Is Glucosamine Good for Joint Pain?
If you’re looking for a supplement that may ease your joint pain, glucosamine might be worth a try. Glucosamine is a natural chemical compound in your body. But it also comes in the form of a supplement. The glucosamine in your body helps keep up the health of your cartilage — the rubbery tissue that cushions bones at your joints. But as you get older, your levels of this compound begin to drop, which leads to the gradual breakdown of the joint. Some people have also used glucosamine to try to treat rheumatoid arthritis and other conditions, such as inflammatory bowel disease, asthma, allergies, chronic venous insufficiency, sports injuries, temporomandibular joint problems (TMJ), and long-term low back pain.
Glucosamine is an aminosaccharide that helps create cartilage from compounds called aggrecan and proteoglycans. Since joint deterioration and loss of cartilage are common osteoarthritis triggers, you can see why glucosamine’s cartilage-building properties are important ways to naturally ease symptoms of the condition.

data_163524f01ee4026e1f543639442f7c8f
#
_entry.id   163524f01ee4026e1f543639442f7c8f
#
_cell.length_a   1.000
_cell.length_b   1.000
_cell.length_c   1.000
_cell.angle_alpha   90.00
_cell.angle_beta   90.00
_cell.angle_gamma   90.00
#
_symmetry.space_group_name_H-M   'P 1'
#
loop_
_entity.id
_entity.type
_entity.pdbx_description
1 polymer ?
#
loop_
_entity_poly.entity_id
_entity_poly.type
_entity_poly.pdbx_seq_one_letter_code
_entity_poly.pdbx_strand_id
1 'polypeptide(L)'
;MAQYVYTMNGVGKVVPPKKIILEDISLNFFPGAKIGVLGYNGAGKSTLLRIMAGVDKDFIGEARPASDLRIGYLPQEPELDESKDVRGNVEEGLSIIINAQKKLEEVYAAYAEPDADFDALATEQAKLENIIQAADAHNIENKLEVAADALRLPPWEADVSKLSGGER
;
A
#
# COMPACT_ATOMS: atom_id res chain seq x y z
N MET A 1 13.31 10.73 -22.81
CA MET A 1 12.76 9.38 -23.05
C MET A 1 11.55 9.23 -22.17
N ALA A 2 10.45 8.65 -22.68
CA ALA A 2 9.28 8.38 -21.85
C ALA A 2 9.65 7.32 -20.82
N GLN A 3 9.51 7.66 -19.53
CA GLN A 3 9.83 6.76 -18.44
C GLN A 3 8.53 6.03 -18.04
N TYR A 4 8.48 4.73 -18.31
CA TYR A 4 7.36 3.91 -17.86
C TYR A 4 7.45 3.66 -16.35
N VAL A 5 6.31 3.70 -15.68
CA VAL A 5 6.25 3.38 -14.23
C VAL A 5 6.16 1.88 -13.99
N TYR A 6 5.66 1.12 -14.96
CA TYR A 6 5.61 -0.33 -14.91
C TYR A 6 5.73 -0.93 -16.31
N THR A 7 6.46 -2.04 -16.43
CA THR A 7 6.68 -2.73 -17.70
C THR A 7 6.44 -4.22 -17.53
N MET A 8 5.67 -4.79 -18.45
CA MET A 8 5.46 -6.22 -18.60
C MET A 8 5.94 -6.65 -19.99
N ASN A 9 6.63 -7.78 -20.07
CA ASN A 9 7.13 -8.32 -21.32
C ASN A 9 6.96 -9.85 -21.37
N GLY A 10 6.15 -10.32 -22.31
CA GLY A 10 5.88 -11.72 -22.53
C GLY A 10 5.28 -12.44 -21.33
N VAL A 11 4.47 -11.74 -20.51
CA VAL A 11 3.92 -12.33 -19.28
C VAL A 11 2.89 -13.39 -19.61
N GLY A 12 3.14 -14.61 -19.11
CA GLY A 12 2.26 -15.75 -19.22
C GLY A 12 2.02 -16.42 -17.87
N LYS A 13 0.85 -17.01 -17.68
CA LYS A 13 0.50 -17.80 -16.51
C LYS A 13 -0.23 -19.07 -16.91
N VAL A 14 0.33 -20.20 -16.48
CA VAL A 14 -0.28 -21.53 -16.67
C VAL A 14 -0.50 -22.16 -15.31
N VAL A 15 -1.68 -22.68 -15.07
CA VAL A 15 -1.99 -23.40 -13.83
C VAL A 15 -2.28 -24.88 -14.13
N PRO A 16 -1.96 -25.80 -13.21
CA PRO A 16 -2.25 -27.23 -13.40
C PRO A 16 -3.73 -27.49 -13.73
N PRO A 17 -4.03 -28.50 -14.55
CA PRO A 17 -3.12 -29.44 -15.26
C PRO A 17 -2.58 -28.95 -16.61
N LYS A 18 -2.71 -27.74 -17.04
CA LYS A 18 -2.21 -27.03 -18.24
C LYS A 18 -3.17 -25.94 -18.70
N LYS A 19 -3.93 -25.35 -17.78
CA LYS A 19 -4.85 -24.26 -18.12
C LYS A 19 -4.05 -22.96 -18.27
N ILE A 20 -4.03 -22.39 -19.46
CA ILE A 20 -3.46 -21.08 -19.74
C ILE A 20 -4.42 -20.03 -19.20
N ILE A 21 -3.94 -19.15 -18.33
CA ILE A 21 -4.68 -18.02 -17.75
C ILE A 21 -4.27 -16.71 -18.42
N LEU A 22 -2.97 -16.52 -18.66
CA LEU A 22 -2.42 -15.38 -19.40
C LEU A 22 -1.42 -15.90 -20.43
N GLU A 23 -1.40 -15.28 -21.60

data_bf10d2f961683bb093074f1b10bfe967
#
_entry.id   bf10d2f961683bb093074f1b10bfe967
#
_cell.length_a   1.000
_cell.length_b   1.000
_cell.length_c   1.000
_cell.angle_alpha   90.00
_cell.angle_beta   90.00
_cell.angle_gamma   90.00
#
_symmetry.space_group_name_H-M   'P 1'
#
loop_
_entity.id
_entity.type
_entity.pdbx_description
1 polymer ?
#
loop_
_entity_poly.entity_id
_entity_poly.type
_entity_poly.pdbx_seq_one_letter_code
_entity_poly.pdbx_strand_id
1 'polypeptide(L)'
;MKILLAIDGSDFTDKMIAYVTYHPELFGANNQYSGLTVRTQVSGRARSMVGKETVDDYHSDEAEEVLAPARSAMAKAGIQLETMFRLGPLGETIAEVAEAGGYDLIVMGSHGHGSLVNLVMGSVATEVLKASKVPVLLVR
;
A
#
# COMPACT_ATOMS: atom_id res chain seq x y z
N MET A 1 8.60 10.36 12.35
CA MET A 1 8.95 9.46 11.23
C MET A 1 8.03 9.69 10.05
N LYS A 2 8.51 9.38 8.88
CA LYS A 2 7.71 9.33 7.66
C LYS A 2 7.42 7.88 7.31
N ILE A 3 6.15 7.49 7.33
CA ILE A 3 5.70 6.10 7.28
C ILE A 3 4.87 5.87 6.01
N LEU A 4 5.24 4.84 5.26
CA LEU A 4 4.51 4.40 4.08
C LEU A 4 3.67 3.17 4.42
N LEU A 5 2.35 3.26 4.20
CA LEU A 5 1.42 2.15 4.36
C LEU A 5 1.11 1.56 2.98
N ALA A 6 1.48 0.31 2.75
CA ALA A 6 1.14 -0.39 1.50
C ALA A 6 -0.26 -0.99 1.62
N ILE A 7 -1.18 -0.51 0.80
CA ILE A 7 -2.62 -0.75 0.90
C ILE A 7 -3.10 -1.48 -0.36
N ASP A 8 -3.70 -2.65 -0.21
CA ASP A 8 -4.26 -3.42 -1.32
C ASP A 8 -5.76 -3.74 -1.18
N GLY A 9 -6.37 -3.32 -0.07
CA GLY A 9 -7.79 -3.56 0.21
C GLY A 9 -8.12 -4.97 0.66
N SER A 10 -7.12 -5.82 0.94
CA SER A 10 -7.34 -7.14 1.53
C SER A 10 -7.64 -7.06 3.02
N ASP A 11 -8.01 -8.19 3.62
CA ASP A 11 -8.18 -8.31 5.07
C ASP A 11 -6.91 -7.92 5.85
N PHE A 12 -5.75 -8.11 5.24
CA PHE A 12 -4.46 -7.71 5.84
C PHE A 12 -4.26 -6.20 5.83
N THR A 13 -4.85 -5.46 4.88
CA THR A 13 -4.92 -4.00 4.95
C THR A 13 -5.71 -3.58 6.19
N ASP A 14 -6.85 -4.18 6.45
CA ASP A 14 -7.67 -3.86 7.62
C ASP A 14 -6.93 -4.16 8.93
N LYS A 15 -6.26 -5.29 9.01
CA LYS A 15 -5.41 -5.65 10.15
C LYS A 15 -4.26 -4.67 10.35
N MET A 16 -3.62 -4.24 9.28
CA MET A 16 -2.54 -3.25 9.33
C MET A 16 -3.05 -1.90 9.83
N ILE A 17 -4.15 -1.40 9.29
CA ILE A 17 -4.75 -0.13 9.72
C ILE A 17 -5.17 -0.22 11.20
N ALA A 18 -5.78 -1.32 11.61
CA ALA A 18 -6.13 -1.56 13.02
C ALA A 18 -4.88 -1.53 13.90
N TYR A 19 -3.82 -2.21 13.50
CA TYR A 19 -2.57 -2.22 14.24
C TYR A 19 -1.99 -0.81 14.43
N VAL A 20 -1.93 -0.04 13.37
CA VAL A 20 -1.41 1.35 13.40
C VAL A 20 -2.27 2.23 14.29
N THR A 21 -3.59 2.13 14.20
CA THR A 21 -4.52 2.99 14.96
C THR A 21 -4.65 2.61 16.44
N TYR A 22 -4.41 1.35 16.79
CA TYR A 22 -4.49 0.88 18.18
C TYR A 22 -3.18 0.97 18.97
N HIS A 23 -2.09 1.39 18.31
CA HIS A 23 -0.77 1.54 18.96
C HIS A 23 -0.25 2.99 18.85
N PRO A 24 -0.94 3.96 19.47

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Glucosamine possesses natural anti-inflammatory and anti-aging properties. One of the most popular supplements taken by people with bone and joint pain, glucosamine aids in treating common symptoms of age-related disorders like arthritis and osteoarthritis. (1) It can also help improve digestion and gut health, mobility, range of motion and general joint health, even in healthy people who have no chronic joint or bowel disorders.
Without glucosamine, everyday movements and tasks would be very difficult and painful. The body needs glucosamine for the synthesis of certain proteins and lipids (fats) that form various important tissues, especially cartilage. This plays an important part in the construction of our joints, tendons and ligaments. In addition, it helps form the fluids that surround joints and provide lubrication. (This is called synovial fluid). Glucosamine also serves an important role in microbiome health. It helps form connective tissue that make up parts of the digestive tract, a system that helps the immune system function.